Lessons Shared & Learned at APBP 2019
The Association of Pedestrian and Bicycle Professionals (APBP) conference in Portland, OR covered a range of topics, including the interaction between autonomous vehicles (AVs) and pedestrians, planning for safe and inclusive communities, and how agencies can prepare for and regulate micromobility.
While speakers shared successes from across the country, many also acknowledged the work still unfinished. Increasingly more communities are committing to Vision Zero, yet bicycle and pedestrian fatalities have yet to decline. Equity has joined our planning lexicon, yet disparate infrastructure and impacts are a reality for most underserved communities. Though we’re not yet meeting all our goals, agency staff and consultants alike charged themselves and other participants with doing better and doing more. The humble tone was refreshing, and speakers’ calls to action were inspiring.
Here are our insights on a few conference topics:
Micromobility modes are here, and they’re growing and expanding in communities both large and small. Agencies are eager to learn from others, specifically when it comes to regulation and management of micromobility vendors.
Bikeway design guidance will be improving in the coming months with the next version of the AASHTO Bikeway Design Guide, along with forthcoming research on user comfort from Portland State University.
Promoting equity requires a holistic approach, looking both internally at our hiring and mentoring practices and externally at how we engage with diverse communities and develop solutions to meet their needs. Transportation practitioners have to be knowledgeable and comfortable with the complexities of the issues outside of our field; including but not limited to displacement, homelessness, and personal safety.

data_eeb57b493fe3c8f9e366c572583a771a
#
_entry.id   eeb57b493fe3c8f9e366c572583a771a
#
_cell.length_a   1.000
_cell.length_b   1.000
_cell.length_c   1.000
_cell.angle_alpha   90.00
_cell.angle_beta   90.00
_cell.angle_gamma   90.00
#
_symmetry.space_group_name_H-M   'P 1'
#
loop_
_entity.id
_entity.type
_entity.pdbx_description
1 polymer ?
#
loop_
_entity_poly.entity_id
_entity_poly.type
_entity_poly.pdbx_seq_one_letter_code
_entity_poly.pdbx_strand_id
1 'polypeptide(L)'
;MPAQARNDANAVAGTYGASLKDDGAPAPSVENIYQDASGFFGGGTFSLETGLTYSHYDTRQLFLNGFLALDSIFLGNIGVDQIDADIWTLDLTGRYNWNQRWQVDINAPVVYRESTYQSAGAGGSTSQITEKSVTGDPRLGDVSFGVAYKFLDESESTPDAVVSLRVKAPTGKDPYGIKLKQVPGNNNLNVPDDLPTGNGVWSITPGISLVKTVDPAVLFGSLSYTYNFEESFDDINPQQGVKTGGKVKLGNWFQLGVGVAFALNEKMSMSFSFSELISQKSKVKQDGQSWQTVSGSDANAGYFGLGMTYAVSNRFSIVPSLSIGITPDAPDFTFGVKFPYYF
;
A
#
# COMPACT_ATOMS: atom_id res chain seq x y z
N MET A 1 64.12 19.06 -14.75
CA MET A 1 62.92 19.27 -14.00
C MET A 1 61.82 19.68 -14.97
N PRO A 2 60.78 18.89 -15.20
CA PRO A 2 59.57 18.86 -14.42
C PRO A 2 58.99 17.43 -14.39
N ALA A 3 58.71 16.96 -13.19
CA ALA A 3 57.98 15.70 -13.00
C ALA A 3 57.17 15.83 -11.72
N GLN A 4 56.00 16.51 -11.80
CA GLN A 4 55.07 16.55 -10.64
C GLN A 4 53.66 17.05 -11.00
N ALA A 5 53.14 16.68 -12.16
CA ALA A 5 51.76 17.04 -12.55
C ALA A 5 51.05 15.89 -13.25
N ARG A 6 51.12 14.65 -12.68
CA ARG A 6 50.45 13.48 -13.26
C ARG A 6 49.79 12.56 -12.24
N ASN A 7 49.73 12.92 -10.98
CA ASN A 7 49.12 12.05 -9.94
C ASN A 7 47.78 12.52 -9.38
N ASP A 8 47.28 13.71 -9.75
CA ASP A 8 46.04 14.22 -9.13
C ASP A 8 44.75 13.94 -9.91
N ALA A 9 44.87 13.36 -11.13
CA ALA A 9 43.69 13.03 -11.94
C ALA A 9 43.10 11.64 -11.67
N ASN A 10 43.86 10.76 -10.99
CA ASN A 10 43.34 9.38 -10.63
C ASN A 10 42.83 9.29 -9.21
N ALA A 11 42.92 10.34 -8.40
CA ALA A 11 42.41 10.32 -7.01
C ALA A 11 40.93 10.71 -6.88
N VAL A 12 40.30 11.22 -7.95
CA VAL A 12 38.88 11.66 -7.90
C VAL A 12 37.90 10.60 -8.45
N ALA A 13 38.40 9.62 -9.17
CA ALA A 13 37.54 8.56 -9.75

Systemic safety approaches are gaining traction as new cities make commitments to tackling roadway safety in an equitable, holistic, and data-driven manner. With a new understanding of risk factors and the countermeasures that can be effective in mitigating those risks citywide, local agencies are now undertaking the challenges of how to fund, design, implement, and evaluate the effectiveness of systemic safety projects.
Curbside management is an issue faced by several agencies, though agency specific needs vary. Some agencies are seeking assistance in how they can monetize the curb. If metered on-street parking is replaced with passenger or commercial zones, agencies are seeking ways to replace the lost revenue.
For the past five years, our firm’s FP Think group has tackled some of the biggest and most challenging questions about how technology is disrupting the transportation industry. If you’d like to discuss more, we would love to talk.